19 August 2015
By Dr Danny Titus, SAHRC Commissioner responsible for Human Rights and Law Enforcement & Prevention of Torture
At a summit on rural safety and security in 1998 our former president Mandela was quite clear when he referred to the immediate human suffering, the lack of security and stability in our rural and farming community. He referred to the serious disruption to our economy, the threat of reduced growth and production, loss of wages and profits, and in time unemployment. He was referring to the attacks and killings on farms. He continued to state that "the government deplores the cold blooded killings that have been taking place on farms," and that "killings on farms, and crimes in general, have been a feature of South African life for many decades."
This openness from government to acknowledge the reality of farm killings has not been forthcoming with such clarity since Mr. Mandela. The link that he made between the immediate human suffering and the disruption to our economy also requires more emphasis. Farms and agriculture in general are integrally linked to our South African economy. We need to take joint ownership for what is happening on farms. The attacks and murders of food producers just cannot be condoned.
The South African Human Rights Commission has been focusing on farm safety in two previous investigations. However, the current prevalence of attacks and murders on farms has prompted the Commission to raise the investigation to the level of a public hearing. Different roleplayers came to testify, ranging from victims, farm owners, workers, experts, government departments such as the South African Police Service, the Department of Justice and Correctional Services, and others. Notably, the Commission heard from a victim of an instance of violence on farms. She described how she had watched her husband be killed when he was on his knees and had been over powered. She described the lack of an effective investigation and how she was uninformed about the processes in the court. Additionally, the Commission heard from experts in the field of criminal violence and policing. The experts testified that South Africa is violent in general, and that violence in farms, and particularly ‘farm attacks and/or murders’ should not be viewed to be a racist attack. The Commission heard repeatedly that violence on farms effects all those who live on the farm, and farm owners of all races.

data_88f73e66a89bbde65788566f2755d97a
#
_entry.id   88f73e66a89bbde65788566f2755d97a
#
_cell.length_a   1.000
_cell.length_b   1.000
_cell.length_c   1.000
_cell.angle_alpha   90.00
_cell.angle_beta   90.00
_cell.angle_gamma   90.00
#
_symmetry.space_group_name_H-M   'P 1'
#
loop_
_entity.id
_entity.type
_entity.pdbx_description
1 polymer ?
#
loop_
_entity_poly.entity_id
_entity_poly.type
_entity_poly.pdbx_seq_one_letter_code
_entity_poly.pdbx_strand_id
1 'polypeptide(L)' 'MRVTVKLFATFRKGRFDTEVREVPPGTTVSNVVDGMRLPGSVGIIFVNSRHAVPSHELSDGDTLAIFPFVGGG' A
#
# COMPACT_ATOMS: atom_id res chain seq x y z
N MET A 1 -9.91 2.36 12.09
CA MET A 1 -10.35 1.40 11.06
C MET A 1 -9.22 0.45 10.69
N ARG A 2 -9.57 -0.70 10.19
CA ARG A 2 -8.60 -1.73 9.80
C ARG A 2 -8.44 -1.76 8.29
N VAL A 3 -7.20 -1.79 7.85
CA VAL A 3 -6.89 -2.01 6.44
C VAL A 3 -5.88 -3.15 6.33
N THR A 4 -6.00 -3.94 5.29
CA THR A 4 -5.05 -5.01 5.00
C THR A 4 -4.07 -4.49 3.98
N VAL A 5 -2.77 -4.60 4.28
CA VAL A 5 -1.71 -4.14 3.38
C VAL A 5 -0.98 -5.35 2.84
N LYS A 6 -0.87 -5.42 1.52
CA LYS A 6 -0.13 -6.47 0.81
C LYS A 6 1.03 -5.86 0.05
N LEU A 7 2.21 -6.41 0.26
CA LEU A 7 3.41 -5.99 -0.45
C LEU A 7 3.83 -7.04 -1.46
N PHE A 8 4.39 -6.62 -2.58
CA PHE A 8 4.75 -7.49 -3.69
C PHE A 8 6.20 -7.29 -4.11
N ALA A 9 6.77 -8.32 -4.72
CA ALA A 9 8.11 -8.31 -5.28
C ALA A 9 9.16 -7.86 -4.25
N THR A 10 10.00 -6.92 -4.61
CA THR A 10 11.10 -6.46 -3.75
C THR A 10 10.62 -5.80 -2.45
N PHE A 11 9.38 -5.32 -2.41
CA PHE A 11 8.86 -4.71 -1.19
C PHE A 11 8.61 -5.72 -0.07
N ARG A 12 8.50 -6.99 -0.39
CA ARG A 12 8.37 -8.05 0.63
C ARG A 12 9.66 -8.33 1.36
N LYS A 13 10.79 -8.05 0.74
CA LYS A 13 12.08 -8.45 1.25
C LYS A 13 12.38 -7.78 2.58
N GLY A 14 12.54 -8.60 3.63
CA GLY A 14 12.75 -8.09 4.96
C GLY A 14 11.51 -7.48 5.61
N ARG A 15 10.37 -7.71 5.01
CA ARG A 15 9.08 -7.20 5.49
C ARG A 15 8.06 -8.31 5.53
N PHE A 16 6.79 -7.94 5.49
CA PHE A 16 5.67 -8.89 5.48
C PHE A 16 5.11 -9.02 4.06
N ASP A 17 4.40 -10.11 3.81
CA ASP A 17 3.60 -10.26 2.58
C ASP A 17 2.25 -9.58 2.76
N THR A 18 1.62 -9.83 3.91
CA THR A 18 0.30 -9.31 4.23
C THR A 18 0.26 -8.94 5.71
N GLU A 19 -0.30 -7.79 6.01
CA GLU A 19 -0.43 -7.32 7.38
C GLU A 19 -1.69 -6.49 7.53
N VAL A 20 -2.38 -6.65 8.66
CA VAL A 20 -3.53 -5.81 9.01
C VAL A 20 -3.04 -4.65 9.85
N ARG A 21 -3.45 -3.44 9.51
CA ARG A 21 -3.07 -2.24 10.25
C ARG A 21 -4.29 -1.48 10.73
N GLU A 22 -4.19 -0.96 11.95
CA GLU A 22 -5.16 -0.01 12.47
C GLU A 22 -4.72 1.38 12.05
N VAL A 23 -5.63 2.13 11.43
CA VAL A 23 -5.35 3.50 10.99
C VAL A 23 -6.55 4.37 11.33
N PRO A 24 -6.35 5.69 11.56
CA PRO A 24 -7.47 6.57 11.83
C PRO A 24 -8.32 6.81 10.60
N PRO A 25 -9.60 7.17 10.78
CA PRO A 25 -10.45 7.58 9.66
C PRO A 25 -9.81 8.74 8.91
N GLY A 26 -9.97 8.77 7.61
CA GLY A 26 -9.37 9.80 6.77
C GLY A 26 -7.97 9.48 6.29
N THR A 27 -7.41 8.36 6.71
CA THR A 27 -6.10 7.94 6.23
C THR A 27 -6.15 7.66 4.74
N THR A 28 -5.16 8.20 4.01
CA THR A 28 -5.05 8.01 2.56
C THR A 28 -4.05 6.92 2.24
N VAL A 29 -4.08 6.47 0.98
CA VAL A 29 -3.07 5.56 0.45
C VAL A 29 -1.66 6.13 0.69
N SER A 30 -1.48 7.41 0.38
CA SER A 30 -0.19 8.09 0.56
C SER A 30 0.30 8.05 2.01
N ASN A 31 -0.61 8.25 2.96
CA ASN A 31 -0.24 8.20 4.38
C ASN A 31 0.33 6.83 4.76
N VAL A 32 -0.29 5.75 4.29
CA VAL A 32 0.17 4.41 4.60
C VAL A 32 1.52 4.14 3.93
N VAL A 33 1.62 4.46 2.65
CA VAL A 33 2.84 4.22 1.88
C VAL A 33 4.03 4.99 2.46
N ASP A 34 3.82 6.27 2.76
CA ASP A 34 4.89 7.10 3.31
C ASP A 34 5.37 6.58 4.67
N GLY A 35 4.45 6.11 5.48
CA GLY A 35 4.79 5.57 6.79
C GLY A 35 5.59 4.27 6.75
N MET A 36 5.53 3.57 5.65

The Commission found that the two fundamental human rights that are continually violated in this regard are the right to life and the right to food. The Constitution is our supreme document when it comes to our fundamental rights. While human rights in our country are violated much more than it is respected it is appalling to see how the right to life in particular is violated on a daily basis in our country. There are just so many causes of death that can be prevented. The Commission wishes to urge to South Africans to value life, to respect and promote the right to life. There are arguments that within the broad spectrum of crime, that crime on farms are not so prevalent. We beg to differ. Any man's death diminishes me, said John Donne many, many years ago. When it comes to the farming community that are our food producers it is even more true. This is where the right to food and the right to life are demonstrably close to each other. Thou shalt not kill, and thou shalt not kill the producers of thine food. The Commission recommends a stronger focus on the safety on farms and rural communities. The Commission also recommends that stakeholders strengthen their resolve at local and national level to rid our society of this scourge both in terms of preventing it and more so within the criminal justice system that has been found wanting in many areas.
The report will be formally released on the 20th of August 2015. The Report outlines the processes of the hearing, the submissions made, and analysis of the findings and recommendations. It is the view of the Commission that the recommendations should be implemented without delay. The implementation of the recommendations will ensure that the rights of all those who live in farming communities are respected and upheld.
Dr Danny Titus, SAHRC Commissioner for Law Enforcement, Prevention of Torture.